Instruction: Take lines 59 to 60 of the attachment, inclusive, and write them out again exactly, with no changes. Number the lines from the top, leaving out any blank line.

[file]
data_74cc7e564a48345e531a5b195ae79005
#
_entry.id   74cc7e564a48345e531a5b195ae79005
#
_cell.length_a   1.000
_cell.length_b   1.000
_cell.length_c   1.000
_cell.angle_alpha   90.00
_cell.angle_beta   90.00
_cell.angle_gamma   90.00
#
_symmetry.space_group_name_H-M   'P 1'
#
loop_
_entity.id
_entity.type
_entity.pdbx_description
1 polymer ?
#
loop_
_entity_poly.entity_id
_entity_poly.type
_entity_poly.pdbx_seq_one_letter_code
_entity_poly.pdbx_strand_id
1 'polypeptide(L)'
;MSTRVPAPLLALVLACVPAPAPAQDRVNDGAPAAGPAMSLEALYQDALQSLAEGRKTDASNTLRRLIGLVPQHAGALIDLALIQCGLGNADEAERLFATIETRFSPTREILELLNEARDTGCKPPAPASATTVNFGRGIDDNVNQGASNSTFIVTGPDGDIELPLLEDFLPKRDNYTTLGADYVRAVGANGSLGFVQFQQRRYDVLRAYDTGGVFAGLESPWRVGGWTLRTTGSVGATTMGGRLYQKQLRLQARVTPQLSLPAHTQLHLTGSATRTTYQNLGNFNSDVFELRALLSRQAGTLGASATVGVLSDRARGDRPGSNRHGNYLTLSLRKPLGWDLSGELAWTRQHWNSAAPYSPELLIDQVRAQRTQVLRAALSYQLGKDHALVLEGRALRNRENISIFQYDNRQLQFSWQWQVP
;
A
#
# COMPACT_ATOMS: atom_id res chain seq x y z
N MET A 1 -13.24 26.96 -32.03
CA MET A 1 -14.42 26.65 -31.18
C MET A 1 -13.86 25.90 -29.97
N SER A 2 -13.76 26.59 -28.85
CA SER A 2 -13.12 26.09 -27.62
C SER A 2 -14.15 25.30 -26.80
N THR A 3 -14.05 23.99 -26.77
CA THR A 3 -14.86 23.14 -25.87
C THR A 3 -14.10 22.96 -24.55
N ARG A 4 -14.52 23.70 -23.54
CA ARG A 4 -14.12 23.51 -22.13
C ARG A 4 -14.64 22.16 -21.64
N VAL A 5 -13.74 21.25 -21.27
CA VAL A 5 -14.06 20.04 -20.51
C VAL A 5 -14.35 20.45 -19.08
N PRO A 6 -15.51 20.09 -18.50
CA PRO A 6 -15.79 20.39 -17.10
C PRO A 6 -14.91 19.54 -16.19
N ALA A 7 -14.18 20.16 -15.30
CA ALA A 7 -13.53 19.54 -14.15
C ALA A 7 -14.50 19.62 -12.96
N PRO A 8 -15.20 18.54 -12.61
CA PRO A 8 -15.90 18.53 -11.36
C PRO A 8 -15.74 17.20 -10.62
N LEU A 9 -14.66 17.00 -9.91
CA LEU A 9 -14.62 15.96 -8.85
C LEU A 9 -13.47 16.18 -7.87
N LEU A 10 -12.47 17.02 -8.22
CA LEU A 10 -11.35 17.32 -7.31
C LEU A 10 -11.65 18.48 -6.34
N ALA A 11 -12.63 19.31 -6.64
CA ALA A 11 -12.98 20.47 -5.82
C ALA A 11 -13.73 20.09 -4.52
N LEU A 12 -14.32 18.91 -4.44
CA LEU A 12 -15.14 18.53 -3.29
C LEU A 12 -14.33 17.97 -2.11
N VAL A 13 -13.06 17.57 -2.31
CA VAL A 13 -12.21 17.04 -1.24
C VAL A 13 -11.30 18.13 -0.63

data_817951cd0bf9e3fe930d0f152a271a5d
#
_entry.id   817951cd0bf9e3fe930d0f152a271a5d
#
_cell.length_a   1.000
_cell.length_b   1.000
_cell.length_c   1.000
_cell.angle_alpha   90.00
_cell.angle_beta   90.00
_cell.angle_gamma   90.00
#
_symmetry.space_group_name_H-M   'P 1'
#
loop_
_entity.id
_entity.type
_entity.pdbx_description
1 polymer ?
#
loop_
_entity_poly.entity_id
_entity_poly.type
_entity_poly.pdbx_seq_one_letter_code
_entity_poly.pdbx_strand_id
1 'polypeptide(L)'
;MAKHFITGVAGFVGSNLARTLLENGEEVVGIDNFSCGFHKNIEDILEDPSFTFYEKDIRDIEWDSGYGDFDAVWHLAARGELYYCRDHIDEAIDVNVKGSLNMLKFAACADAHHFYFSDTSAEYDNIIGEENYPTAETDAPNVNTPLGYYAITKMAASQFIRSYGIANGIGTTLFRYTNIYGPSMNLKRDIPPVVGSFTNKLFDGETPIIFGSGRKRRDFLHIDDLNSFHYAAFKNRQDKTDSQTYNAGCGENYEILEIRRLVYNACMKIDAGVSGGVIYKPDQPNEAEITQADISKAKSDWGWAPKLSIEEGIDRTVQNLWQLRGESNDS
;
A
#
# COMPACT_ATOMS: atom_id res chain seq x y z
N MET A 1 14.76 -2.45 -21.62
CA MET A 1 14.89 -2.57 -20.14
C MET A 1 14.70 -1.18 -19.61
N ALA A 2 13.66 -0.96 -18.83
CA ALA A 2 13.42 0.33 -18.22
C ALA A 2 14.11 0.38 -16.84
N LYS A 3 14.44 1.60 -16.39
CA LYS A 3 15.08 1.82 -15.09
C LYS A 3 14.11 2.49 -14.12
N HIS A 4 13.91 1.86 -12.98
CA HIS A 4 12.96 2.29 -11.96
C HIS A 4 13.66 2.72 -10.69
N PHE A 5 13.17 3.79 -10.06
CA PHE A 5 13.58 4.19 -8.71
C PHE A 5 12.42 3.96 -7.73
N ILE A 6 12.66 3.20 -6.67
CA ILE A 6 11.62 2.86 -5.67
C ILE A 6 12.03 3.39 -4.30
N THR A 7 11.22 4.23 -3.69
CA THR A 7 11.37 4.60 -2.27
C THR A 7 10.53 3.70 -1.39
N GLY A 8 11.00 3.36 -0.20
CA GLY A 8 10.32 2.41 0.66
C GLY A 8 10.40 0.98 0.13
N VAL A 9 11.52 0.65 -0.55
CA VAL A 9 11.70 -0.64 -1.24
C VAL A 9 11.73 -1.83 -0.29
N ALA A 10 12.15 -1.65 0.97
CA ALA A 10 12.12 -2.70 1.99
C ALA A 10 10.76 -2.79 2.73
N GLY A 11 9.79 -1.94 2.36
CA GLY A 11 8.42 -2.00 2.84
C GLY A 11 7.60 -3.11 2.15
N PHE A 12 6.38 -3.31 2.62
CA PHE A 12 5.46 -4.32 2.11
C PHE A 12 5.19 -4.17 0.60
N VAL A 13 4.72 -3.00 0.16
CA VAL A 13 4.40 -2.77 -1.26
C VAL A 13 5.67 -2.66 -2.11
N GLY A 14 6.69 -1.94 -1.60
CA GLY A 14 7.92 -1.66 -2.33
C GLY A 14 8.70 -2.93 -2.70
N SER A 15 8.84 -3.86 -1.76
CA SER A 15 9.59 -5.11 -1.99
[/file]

CA LEU A 10 -11.35 17.32 -7.31
C LEU A 10 -11.65 18.48 -6.34